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NCAA Football Rules Committee proposes modifying targeting protocols

LSU’s Devin White
SPORTS SCENE PHOTO/Peter Silas Pasqua

The NCAA Football Rules Committee met this week in Indianapolis and recommended two adjustments to its targeting rules to strengthen one of the most important calls of the game.

The committee, chaired by Stanford coach David Shaw, proposed a progressive penalty for those student-athletes who receive a second targeting foul in the same season. In addition to being disqualified from that game, the player would be suspended for the team’s next contest.

The second adjustment to the targeting rule deals with the instant replay review. Instant replay officials will be directed to examine all aspects of the play and confirm the foul when all elements of targeting are present. If any element of targeting cannot be confirmed, then the replay official will overturn the targeting foul. There will not be an option for letting the call on the field stand during a targeting review.

“The targeting rule has been effective in changing player behavior,” said Steve Shaw, NCAA secretary-rules editor. “The progressive penalty is to ensure that a player re-evaluates his technique, with coaching staff support, after he receives a targeting foul. Additionally, the instant replay review changes will ensure that when a player is disqualified, it is clearly warranted.”

Before taking effect, the NCAA Playing Rules Oversight Panel must review and approve the committee’s proposals. A membership comment period will be conducted to collect feedback for committee consideration. PROP is scheduled to review these proposals April 17. The proposals will be shared with the NCAA Committee on Competitive Safeguards and Medical Aspects of Sports, which will be invited to comment.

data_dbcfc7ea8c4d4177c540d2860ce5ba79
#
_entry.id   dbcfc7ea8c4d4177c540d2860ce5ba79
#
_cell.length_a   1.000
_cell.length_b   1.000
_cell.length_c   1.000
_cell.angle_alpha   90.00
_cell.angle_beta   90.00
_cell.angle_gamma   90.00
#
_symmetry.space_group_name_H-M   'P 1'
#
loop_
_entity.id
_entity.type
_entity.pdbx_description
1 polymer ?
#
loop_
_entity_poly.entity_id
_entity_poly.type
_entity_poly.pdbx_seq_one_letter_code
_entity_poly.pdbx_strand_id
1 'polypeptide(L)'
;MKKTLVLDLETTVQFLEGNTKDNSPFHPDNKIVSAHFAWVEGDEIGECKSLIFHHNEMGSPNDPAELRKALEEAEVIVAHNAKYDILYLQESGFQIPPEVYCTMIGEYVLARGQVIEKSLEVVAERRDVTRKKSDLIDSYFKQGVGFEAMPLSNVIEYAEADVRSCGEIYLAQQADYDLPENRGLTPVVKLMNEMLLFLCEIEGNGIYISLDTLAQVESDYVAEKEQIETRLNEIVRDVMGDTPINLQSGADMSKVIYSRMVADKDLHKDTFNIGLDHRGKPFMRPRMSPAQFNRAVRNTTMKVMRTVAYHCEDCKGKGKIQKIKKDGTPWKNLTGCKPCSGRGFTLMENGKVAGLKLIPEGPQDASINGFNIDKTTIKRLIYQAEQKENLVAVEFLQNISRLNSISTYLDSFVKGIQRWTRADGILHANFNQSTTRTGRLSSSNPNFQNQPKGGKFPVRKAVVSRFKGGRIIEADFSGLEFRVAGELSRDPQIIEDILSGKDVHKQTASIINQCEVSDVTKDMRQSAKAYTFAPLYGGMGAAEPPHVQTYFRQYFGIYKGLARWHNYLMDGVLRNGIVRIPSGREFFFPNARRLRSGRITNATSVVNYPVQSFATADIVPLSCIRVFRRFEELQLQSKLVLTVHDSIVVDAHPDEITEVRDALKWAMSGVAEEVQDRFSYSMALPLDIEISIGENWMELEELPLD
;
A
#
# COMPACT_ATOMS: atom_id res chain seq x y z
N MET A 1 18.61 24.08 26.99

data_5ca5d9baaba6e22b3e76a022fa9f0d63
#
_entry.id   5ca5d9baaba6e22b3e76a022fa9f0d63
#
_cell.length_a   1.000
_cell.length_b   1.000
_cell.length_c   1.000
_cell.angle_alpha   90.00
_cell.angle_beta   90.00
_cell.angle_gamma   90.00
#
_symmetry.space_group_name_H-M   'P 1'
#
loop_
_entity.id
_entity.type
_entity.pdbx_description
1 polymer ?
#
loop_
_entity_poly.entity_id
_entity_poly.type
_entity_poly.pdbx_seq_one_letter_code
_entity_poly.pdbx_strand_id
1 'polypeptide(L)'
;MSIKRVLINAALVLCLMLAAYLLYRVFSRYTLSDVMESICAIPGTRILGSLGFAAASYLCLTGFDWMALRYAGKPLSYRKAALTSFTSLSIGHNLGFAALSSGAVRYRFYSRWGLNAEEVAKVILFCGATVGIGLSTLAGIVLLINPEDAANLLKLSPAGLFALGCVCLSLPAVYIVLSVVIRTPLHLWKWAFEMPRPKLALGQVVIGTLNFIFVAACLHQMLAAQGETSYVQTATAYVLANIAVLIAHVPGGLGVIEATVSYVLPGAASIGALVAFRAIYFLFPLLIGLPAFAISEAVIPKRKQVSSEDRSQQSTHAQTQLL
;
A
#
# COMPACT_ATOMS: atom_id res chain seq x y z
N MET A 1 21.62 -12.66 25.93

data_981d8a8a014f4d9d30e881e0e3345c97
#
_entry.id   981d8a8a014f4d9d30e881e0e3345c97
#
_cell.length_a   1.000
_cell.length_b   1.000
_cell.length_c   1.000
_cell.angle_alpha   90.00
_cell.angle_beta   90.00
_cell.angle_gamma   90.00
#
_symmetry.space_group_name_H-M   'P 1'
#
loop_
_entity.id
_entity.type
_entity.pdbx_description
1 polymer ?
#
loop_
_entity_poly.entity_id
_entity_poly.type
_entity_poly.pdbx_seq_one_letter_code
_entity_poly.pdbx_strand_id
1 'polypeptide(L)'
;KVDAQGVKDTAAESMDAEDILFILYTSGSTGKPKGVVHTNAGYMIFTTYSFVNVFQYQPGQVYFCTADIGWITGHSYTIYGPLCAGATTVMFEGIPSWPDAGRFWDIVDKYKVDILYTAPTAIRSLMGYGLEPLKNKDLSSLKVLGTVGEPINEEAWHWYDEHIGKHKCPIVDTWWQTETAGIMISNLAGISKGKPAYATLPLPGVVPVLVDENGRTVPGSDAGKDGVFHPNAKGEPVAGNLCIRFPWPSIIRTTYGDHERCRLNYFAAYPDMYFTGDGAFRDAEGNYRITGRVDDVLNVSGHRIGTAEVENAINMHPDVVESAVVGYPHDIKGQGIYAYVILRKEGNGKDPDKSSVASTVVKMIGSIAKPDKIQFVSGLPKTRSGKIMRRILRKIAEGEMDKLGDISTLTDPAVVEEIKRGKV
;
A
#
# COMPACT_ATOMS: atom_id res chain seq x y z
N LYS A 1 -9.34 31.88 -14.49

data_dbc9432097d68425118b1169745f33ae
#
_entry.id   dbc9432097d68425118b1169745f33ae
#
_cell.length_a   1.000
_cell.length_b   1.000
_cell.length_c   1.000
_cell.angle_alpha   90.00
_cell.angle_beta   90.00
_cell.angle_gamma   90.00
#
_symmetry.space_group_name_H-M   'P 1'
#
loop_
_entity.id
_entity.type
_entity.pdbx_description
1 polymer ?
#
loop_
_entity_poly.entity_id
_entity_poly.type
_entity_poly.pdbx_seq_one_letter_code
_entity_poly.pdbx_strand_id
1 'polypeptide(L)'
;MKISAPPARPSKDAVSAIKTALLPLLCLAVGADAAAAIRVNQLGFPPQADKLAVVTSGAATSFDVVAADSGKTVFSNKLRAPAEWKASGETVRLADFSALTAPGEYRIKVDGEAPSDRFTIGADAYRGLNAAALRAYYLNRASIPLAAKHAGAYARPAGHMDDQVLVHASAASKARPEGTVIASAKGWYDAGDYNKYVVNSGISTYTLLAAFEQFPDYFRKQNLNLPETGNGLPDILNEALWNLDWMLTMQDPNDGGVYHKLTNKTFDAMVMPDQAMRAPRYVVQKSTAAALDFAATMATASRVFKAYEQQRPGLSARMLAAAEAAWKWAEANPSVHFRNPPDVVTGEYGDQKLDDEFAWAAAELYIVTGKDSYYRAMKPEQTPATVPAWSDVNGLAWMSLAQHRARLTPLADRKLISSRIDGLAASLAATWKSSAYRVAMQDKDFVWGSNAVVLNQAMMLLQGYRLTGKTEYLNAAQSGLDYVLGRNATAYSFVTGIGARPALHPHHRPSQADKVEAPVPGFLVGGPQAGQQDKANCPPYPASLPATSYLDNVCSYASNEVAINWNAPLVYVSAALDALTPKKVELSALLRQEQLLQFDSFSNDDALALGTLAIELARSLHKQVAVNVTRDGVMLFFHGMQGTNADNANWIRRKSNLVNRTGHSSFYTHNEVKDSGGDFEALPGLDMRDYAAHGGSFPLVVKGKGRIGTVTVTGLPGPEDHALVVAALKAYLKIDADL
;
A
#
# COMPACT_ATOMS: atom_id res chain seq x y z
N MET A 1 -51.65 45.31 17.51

Kickoffs

The committee conducted a robust examination of the kickoff play, including the fair-catch change made in 2018. Approximately 12 percent of all kickoff plays in the Football Bowl Subdivision were touchbacks as a result of the fair-catch rule. Data showed that overall injuries on kickoffs declined during the 2018 season.

In an effort to continue this positive momentum, the committee voted to eliminate the two-man wedge formation on all kickoffs. The group will continue to review all aspects of the kickoff play and will consider future adjustments, if needed, in the coming seasons.

Overtime

The committee proposed a tweak to the overtime rules. If a game reaches a fifth overtime, teams would run alternating 2-point plays, instead of starting another drive at the opponent’s 25-yard line. This recommendation is being made to limit the number of plays from scrimmage and to bring the game to a conclusion.

The committee also is proposing a two-minute rest period after the second and fourth overtimes. The rules for the first four overtimes would remain unchanged.

In the past four seasons, only seven games across all divisions lasted longer than four overtimes.

“The NCAA overtime rules continue to be very popular with our fans and coaches,” Steve Shaw said. “This change impacts only a small number of our contests but will eliminate plays from long overtime games.”

Blind-Side Blocks

The committee recommended a change in blind-side blocking technique. Players will not be allowed to deliver a blind-side block by attacking an opponent with forcible contact. It will be considered a personal foul and a 15-yard penalty. If the block also includes the elements of targeting, it will be a blind-side block with targeting.

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